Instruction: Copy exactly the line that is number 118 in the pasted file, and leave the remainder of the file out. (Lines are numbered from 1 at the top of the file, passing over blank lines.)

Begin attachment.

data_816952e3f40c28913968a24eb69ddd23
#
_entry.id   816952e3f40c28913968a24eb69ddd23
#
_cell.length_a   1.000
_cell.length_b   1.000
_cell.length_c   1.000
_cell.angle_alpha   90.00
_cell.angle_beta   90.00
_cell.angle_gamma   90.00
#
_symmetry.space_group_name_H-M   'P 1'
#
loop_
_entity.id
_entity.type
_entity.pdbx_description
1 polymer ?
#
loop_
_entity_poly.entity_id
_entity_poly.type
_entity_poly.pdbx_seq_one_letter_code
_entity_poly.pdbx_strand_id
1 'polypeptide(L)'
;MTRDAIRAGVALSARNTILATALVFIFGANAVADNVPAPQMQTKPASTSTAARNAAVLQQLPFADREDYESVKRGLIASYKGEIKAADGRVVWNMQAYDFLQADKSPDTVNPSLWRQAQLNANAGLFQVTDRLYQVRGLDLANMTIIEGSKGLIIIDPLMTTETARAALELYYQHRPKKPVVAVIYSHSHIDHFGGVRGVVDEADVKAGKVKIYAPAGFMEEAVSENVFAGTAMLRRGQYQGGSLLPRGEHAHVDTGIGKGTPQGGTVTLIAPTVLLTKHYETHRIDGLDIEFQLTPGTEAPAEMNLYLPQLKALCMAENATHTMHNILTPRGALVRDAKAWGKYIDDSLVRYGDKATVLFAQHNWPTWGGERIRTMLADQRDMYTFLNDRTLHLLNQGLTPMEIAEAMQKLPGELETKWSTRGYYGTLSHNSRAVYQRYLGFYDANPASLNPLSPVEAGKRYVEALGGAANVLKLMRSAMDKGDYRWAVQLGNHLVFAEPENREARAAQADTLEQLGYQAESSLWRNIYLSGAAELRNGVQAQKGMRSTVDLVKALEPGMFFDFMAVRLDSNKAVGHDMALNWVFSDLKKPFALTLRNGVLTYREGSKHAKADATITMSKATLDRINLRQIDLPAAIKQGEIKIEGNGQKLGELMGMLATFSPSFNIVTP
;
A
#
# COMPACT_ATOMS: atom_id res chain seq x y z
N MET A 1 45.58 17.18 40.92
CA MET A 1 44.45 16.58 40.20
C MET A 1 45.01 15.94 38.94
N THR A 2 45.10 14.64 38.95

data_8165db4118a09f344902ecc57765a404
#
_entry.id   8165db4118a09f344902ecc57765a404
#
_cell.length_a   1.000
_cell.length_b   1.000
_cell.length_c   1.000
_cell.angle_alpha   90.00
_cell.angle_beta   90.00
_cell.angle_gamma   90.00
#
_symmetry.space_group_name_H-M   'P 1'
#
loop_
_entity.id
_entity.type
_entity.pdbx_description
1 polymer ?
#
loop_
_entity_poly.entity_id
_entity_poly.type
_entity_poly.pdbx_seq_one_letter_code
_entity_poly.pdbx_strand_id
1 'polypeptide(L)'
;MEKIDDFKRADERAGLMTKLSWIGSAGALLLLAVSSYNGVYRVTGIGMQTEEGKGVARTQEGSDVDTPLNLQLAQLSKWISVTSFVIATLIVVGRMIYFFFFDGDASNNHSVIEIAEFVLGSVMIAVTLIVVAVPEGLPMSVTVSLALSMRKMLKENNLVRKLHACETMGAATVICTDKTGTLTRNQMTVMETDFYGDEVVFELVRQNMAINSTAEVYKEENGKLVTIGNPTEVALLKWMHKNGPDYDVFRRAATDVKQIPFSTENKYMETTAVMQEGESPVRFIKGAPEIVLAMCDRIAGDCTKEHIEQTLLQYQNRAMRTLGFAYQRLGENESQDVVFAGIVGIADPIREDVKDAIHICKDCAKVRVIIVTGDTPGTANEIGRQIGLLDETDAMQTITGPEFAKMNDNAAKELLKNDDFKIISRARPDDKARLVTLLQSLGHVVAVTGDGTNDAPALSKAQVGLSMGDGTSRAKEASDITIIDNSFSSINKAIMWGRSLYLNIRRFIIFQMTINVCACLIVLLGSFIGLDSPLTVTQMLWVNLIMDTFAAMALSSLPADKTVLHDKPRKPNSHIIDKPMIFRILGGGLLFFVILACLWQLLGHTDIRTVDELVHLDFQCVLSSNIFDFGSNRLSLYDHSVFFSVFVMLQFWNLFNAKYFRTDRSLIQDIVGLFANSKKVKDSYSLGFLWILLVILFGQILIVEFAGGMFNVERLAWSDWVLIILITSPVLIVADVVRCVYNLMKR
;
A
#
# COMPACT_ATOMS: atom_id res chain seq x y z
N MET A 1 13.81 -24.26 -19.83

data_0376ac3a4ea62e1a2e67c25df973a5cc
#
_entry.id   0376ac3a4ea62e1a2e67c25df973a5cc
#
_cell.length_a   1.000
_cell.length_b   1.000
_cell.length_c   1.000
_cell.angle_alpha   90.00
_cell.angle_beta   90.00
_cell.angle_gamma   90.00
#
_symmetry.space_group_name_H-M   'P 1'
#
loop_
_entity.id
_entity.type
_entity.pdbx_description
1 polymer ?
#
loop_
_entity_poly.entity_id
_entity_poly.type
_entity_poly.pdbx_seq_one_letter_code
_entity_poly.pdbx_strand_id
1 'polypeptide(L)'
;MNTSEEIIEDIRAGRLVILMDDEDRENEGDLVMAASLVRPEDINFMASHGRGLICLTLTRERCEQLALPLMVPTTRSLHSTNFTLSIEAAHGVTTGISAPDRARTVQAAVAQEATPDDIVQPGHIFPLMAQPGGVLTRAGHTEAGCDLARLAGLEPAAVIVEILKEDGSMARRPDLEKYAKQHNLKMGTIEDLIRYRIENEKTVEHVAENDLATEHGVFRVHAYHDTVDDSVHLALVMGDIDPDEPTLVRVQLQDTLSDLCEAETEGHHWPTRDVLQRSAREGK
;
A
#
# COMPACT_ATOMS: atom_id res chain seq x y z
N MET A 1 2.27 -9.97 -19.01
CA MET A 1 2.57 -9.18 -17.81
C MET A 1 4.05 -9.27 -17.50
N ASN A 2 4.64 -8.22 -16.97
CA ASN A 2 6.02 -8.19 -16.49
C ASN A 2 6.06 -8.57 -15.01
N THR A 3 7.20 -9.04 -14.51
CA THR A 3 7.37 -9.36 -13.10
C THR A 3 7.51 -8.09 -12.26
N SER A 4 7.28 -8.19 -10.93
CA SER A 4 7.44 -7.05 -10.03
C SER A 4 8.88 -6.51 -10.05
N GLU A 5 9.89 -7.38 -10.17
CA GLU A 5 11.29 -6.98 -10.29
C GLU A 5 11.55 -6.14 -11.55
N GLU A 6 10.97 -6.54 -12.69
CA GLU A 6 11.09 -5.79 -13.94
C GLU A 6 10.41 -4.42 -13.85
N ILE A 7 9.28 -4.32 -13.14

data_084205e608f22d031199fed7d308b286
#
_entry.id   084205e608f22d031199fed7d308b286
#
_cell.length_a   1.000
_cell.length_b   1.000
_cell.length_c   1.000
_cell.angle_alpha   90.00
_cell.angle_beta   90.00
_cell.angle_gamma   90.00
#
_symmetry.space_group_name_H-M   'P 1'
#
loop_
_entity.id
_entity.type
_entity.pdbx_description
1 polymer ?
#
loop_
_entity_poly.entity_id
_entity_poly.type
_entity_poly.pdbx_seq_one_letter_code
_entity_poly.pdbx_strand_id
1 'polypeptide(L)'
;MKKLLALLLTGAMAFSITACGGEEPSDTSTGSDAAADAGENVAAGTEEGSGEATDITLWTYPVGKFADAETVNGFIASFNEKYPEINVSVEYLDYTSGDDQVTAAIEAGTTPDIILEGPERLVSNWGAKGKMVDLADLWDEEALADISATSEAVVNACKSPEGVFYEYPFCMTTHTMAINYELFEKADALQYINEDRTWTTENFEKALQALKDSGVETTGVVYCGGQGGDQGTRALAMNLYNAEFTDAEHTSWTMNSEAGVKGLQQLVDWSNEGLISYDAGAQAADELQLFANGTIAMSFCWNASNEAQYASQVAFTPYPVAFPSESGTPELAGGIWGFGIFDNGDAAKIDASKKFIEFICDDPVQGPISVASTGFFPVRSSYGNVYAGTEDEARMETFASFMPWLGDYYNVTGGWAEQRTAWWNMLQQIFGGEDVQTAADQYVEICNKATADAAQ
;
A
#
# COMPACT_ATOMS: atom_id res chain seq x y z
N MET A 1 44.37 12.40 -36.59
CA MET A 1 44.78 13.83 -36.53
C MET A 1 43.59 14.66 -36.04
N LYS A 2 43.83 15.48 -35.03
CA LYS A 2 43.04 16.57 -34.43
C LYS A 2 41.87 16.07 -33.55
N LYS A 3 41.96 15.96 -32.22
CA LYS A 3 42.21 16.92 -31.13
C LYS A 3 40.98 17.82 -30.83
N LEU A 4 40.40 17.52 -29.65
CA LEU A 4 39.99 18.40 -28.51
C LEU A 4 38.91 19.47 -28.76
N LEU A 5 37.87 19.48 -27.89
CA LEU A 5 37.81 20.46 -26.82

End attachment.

#